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Capacity and sexual relations

In serious injury cases involving very severe traumatic brain injury, the question of whether an injured person has capacity to make decisions concerning sexual relations is very important, write Kirsty Stuart and David Withers of Irwin Mitchell.

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When looking at the question of capacity to consent to sexual relations, the Courts have historically held that the threshold is low, but a recent judgment of the Court of Appeal has expanded the test for capacity in relation to sexual relations, and has held that the relevant question is whether the person has the mental capacity to engage in sexual relations, rather than to consent to sexual relations.

Presumption of capacity

The question of capacity is issue and time specific. A person must be assumed to have capacity to make any decision unless it is established that he lacks capacity [Section 1 (2) of the Mental Capacity Act 2005].

Simply because the proposed decision is unwise, does not mean that the individual should be considered to lack capacity [Section 1 (5) of the Act].

An individual is deemed to lack capacity if they are unable to understand the information which is relevant to a particular decision, to retain that information, to use or weigh up that information as part of the process of making the decision or to communicate their decision by whatever means [Section 3 (1) of the Act].

The information relevant to a decision includes information about the reasonably foreseeable consequences of deciding one way or another or failing to make the decision [Section 3 (4) of the Act].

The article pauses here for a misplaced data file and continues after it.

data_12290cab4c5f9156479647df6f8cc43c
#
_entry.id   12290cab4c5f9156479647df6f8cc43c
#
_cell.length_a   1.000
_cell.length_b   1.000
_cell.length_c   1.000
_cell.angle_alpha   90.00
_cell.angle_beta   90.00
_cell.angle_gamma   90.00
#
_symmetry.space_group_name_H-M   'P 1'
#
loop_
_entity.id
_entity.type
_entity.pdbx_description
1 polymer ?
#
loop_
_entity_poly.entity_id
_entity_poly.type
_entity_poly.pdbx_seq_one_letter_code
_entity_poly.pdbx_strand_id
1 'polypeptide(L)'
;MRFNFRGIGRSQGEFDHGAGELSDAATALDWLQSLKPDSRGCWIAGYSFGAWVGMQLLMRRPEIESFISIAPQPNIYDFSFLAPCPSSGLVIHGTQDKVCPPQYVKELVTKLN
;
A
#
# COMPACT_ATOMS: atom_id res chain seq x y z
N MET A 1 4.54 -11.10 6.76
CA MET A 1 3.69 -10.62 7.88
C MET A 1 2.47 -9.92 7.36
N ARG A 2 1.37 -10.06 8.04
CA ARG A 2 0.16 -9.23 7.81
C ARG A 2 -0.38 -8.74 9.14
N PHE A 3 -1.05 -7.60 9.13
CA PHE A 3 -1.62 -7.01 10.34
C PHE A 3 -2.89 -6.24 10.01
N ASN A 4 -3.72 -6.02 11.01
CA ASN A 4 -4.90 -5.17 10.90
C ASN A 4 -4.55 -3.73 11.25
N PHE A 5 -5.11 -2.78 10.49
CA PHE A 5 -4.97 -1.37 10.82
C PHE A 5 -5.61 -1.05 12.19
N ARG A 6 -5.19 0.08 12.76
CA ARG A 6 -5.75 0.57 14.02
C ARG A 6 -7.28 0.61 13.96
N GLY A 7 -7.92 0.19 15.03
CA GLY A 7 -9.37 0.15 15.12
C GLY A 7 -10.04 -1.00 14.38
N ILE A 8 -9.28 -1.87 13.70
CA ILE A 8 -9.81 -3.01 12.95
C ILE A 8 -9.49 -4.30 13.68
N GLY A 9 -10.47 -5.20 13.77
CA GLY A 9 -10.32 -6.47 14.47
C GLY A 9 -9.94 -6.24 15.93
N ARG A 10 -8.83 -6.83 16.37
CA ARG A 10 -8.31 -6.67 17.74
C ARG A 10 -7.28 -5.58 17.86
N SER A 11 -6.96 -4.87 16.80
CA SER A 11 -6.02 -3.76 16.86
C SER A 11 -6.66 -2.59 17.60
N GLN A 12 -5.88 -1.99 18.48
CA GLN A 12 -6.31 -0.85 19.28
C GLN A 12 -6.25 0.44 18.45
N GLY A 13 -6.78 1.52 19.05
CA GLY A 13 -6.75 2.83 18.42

The relevant information for a decision is different for each question posed and so, for example, the relevant information in respect of capacity to decide who to have contact with is different from the information relevant to the issue of where to live.

In addition to The Mental Capacity Act 2005, practitioners are required to have regard to the Code of Practice (‘the Code’) when assessing capacity and making decisions on behalf of a person who lacks capacity. The Code is available on line at www.publicguardian.gov.uk

The Code refers to a two-stage capacity test comprising:

  1. Stage 1 (the “diagnostic test”): Does the person have an impairment of, or a disturbance in the functioning of, their mind or brain?
  1. Stage 2 (the “functional test”): Does the impairment or disturbance mean that the person is unable to make a specific decision when they need to?

The Code also emphasizes in respect of the stage 2 test that people must be given all practical and appropriate support to enable them to make a decision for themselves and that the stage 2 test is only satisfied if all such appropriate support has failed.

This could include the use of communication aids or support materials.

If the individual has capacity to make decisions about sexual relations, the rehabilitation team and the family, if appropriate, can educate and provide support and advice.

However, they cannot stop the person from making decisions that they are legally entitled to make.

This is despite the individual making what may seem unwise decisions, some of which could have severe consequences including, for example, a police investigation.

Those responsible or involved in the injured person’s care should consider education and encouragement without taking over the decision for the injured person.

The test

The law in this area has long been controversial and evolving.  A number of different judges have considered the issue and have often given contradictory judgments.